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Aerodynamic Measurements of a Variable-Speed Power-Turbine Blade Section in a Transonic Turbine Cascade at Low Inlet Turbulence

[+] Author Affiliations
Ashlie B. McVetta, Gerard E. Welch

NASA Glenn Research Center, Cleveland, OH

Paul W. Giel

Vantage Partners LLC, Cleveland, OH

Paper No. GT2013-94695, pp. V06AT36A018; 14 pages
  • ASME Turbo Expo 2013: Turbine Technical Conference and Exposition
  • Volume 6A: Turbomachinery
  • San Antonio, Texas, USA, June 3–7, 2013
  • Conference Sponsors: International Gas Turbine Institute
  • ISBN: 978-0-7918-5522-5
  • Copyright © 2013 by ASME


Aerodynamic measurements obtained in a transonic linear cascade were used to assess the impact of large incidence angle and Reynolds number variations on the 3-D flow field and midspan loss and turning of a 2-D section of a variable-speed power-turbine (VSPT) rotor blade. Steady-state data were obtained for ten incidence angles ranging from +15.8° to −51.0°. At each angle, data were acquired at five flow conditions with the exit Reynolds number (based on axial chord) varying over an order-of-magnitude from 2.12 × 105 to 2.12 × 106. Data were obtained at the design exit Mach number of 0.72 and at a reduced exit Mach number of 0.35 as required to achieve the lowest Reynolds number. Midspan total-pressure and exit flow angle data were acquired using a five-hole pitch/yaw probe surveyed on a plane located 7.0 percent axial-chord downstream of the blade trailing edge plane. The survey spanned three blade passages. Additionally, three-dimensional half-span flow fields were examined with additional probe survey data acquired at 26 span locations for two key incidence angles of +5.8° and −36.7°. Survey data near the endwall were acquired with a three-hole boundary-layer probe. The data were integrated to determine average exit total-pressure and flow angle as functions of incidence and flow conditions. The data set also includes blade static pressures measured on four spanwise planes and endwall static pressures. Tests were conducted in the NASA Glenn Transonic Turbine Blade Cascade Facility. The measurements reflect strong secondary flows associated with the high aerodynamic loading levels at large positive incidence angles and an increase in loss levels with decreasing Reynolds number. The secondary flows decrease with negative incidence as the blade becomes unloaded. Transitional flow is admitted in this low inlet turbulence dataset, making it a challenging CFD test case. The dataset will be used to advance understanding of the aerodynamic challenges associated with maintaining efficient power turbine operation over a wide shaft-speed range.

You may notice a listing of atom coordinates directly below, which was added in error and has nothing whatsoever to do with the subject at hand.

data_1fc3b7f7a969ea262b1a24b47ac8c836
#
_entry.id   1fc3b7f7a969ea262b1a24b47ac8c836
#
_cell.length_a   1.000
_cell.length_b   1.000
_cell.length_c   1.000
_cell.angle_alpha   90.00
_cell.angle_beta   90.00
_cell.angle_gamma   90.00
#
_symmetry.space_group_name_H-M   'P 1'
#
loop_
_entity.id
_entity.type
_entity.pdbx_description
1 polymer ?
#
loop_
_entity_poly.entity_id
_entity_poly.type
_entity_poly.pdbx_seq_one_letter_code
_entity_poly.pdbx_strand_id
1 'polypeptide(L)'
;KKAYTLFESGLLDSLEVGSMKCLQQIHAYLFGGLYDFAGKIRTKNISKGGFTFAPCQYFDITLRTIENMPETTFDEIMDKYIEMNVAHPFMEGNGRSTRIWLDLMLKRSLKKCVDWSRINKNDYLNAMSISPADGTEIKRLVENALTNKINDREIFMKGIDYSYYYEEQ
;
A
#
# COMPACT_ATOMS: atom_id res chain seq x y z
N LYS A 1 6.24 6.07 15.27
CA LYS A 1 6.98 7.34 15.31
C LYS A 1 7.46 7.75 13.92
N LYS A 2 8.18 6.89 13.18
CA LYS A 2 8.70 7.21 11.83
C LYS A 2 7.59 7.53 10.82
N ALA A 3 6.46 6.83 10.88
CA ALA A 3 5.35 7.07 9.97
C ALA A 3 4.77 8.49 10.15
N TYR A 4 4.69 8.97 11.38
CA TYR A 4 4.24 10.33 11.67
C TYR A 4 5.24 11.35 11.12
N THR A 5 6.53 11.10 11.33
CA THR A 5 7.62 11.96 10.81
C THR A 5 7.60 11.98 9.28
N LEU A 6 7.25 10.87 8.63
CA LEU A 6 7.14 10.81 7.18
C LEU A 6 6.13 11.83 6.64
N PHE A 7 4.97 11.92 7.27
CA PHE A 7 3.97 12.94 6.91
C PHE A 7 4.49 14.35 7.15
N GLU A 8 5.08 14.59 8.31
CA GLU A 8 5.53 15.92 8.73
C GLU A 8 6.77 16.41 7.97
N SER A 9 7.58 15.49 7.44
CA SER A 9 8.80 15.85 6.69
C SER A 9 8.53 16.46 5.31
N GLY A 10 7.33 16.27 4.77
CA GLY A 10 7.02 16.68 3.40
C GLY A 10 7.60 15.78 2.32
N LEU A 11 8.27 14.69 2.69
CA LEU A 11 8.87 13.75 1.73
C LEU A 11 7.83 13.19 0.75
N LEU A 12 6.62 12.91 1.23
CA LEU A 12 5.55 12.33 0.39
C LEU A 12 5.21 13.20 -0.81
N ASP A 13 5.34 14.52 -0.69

Copyright © 2013 by ASME



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